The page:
A County Fleet Department in Georgia has saved at least $500,000 in one year through downsizing and better fleet management, according to a story on OnlineAthens.com.
Dwayne Collins, director of Oconee County’s Fleet Maintenance Program, has worked to eliminate unneeded vehicles from the county fleet during his eight years at the job. Last December an audit of the county’s assets showed that 22 vehicles did not serve any specific function for the county. They were auctioned off.
As a result the county combined two departments into the Fleet Maintenance Department. The department serves as half maintenance shop and half vehicle clearinghouse. In the year since, it has saved at least $500,000 through better fleet management, said Jeff Benko, the county's finance director.
Collins keeps a detailed maintenance history of every county vehicle, which allows him to keep track of a car's maintenance cost-per-mile and decide when a car should be sold.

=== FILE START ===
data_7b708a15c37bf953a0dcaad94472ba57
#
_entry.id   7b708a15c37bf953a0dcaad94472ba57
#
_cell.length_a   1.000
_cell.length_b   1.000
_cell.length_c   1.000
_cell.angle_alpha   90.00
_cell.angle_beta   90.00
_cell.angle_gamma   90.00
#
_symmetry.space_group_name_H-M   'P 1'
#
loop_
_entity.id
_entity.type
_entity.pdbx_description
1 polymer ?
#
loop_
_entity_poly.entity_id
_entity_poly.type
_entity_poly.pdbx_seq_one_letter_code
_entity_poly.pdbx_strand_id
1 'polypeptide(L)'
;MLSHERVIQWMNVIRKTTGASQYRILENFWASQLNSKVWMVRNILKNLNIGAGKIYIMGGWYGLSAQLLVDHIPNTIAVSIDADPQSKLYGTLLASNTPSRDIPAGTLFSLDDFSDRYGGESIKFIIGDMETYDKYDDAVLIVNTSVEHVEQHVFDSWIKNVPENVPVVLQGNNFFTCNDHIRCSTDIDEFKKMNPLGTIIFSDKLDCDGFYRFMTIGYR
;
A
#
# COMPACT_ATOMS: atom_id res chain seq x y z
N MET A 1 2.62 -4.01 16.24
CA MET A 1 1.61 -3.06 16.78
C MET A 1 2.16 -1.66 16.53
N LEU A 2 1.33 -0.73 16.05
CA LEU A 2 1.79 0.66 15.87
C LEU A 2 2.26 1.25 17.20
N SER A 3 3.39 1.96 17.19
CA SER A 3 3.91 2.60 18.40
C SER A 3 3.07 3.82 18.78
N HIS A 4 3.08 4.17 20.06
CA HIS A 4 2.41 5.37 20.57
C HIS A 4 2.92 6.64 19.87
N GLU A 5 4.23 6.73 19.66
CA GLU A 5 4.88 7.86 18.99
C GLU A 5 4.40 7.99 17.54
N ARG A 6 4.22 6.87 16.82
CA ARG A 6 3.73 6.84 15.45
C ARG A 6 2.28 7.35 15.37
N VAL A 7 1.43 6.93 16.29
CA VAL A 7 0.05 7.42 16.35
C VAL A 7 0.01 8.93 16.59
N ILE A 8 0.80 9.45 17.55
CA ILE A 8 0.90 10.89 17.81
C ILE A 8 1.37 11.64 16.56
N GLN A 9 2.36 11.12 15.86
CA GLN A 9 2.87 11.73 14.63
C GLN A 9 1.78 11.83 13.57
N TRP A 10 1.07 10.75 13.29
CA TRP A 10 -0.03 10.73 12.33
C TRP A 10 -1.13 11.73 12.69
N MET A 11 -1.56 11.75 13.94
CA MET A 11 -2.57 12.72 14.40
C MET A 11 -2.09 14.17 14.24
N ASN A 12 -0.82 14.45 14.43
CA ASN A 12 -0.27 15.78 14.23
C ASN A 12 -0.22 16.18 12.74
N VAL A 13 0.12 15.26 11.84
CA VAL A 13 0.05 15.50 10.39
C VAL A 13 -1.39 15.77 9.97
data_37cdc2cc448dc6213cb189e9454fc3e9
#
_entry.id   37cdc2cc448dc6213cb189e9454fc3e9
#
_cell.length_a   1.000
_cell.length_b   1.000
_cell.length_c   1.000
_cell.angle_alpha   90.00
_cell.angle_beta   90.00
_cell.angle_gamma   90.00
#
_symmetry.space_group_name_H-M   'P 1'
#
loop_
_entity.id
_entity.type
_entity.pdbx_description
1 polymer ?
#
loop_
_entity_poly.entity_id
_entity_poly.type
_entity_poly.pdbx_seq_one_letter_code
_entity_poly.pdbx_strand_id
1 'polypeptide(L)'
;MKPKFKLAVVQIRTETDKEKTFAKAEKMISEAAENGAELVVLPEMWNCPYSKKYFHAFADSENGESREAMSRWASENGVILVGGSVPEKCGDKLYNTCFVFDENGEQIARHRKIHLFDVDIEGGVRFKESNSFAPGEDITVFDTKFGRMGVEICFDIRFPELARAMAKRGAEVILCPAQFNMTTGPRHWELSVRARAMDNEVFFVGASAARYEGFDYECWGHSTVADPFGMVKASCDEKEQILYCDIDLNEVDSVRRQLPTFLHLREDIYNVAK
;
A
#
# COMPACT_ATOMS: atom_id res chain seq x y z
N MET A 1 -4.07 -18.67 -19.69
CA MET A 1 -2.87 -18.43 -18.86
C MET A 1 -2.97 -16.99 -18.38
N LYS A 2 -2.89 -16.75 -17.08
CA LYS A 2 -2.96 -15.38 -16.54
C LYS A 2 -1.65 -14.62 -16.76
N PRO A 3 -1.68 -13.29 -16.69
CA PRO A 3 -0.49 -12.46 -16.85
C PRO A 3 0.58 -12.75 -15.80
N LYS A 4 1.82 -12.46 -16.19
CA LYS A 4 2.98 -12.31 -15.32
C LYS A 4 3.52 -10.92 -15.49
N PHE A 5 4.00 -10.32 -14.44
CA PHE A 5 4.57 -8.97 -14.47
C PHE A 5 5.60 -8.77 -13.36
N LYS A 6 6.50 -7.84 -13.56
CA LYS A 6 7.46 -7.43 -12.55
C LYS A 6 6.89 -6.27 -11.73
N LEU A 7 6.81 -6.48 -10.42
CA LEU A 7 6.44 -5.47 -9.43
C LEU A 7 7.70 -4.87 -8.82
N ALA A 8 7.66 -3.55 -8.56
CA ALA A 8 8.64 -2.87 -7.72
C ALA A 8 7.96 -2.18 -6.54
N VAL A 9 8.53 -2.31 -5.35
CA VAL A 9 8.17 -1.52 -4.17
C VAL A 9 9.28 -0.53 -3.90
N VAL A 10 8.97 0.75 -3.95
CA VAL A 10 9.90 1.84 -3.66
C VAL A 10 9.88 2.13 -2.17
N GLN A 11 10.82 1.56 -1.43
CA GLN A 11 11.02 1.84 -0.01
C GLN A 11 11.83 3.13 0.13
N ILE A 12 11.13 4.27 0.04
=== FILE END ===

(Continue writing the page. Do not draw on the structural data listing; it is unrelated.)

Collins reviewed the county's fleet to make sure that each car or truck was being used to fulfill the need it was best suited for. This year, Collins plans to decommission and refurbish about six police cars to be used by other county departments. The cruisers may have too much wear and tear to be cruisers, but they still could be used as, for example, a code enforcement vehicle.
When department directors requested cars during this year's budget process, they went through the Fleet Maintenance Department. If their needs could be met with a refurbished police car - that's what they got, said Benko.
Using refurbished cars saved the county close to $150,000 this year, according to the OnlineAthens.com story.